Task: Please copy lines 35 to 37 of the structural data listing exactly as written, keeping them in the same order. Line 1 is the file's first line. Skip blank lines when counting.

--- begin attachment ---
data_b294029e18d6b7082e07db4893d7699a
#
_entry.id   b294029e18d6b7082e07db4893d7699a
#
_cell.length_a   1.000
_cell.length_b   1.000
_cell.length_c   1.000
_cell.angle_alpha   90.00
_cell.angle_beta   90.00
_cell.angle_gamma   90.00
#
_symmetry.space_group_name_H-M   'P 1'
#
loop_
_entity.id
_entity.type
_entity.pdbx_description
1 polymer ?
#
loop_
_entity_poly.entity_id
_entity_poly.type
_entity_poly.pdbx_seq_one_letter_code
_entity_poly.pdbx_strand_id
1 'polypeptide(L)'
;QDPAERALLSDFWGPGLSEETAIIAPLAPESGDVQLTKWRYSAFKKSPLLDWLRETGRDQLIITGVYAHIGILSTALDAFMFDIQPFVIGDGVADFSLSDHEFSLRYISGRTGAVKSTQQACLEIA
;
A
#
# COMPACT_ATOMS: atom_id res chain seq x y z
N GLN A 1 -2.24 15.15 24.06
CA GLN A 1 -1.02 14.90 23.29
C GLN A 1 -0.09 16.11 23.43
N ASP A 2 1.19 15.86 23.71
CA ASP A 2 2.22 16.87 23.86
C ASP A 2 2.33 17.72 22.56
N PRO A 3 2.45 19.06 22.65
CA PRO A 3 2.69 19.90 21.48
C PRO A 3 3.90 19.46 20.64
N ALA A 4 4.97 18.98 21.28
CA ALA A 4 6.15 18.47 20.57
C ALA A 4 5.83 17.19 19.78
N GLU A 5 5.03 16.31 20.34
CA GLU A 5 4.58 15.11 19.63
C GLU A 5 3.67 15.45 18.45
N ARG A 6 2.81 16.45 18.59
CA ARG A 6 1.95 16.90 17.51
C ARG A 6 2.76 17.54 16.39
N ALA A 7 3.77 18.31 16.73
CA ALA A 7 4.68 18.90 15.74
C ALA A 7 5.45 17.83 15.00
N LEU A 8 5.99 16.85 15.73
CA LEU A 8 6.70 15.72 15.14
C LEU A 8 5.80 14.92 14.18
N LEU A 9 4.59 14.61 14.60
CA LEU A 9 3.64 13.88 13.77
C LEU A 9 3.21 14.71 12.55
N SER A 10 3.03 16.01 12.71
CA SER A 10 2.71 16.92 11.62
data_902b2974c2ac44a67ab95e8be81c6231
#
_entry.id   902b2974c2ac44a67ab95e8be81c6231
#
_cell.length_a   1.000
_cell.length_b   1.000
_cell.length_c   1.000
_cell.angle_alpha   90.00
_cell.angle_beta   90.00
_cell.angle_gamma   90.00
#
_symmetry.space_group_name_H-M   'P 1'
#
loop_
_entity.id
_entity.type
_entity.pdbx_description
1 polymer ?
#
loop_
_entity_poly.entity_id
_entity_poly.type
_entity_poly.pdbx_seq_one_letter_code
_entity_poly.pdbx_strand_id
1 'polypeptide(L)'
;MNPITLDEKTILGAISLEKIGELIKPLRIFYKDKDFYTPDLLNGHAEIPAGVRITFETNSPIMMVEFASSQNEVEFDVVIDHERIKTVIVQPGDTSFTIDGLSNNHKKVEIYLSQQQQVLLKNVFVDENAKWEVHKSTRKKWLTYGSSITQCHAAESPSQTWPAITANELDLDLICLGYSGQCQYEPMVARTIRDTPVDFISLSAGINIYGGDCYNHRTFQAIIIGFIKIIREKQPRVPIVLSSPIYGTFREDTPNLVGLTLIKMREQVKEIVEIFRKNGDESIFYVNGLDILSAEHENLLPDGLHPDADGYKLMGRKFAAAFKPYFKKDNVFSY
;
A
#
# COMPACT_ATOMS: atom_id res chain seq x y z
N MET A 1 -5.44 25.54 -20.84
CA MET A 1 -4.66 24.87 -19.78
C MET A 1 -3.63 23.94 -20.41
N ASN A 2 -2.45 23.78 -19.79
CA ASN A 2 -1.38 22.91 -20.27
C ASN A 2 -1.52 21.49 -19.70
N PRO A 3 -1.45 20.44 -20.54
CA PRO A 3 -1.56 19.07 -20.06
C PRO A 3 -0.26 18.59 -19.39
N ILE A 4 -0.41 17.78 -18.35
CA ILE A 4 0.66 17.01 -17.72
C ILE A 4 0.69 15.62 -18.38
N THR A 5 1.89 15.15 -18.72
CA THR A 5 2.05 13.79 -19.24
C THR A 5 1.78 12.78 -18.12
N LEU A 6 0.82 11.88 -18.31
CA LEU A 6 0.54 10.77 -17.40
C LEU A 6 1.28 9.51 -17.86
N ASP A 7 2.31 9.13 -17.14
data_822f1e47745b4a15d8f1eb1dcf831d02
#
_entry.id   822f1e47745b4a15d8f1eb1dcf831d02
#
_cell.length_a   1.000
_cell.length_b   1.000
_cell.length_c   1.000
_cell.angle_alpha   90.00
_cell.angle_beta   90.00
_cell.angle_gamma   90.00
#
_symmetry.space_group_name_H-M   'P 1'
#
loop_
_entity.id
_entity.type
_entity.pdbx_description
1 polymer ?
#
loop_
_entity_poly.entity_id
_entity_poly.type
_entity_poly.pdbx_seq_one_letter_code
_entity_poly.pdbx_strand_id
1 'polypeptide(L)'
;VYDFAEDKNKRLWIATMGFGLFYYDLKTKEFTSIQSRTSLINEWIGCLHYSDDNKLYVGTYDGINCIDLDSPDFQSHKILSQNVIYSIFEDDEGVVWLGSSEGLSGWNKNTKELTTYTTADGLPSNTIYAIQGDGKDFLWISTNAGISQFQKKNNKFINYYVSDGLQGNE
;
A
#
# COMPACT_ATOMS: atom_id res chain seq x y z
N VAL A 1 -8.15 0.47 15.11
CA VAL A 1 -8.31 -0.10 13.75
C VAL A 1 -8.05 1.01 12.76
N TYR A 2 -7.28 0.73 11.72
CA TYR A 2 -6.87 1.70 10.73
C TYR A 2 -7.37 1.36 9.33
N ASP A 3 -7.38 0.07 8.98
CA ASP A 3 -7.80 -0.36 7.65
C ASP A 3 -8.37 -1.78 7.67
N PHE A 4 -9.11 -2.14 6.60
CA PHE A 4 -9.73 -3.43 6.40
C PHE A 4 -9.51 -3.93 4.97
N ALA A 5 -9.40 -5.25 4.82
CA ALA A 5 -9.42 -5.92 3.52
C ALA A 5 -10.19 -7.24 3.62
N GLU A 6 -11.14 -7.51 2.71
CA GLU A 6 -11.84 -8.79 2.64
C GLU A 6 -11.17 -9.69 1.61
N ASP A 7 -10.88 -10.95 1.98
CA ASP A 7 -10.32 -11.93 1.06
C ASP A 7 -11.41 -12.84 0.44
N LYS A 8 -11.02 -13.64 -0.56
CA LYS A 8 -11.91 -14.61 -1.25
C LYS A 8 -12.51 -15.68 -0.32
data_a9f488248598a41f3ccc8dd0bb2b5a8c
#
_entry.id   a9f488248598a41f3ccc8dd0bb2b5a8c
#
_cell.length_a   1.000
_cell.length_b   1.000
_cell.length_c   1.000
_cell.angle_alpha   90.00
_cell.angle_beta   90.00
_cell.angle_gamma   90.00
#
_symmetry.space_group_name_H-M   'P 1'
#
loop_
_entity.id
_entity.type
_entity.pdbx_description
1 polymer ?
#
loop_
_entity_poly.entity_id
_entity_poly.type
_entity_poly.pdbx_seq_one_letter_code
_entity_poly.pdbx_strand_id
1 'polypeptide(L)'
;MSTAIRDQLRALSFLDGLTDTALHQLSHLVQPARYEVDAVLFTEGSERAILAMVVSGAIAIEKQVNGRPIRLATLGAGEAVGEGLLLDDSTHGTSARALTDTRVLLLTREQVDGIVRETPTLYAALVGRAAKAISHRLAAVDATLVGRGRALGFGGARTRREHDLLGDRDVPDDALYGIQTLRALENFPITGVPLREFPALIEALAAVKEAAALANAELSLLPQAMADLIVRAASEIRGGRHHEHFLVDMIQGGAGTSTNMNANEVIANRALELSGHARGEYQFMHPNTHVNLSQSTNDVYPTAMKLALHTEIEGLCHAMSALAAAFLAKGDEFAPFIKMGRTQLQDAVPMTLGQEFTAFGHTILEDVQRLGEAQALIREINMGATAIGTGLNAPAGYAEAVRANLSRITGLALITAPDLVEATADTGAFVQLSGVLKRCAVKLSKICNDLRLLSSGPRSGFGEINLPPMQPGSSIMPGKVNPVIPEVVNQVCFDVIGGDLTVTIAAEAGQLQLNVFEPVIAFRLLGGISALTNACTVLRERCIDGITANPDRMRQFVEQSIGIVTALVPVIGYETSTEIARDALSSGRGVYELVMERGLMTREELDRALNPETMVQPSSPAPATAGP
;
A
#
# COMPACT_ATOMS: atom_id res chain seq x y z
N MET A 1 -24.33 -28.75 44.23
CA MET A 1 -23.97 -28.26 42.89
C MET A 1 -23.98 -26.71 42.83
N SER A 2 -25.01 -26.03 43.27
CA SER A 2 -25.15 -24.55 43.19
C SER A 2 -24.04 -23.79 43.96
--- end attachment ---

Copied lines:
CA ASP A 2 2.22 16.87 23.86
C ASP A 2 2.33 17.72 22.56
N PRO A 3 2.45 19.06 22.65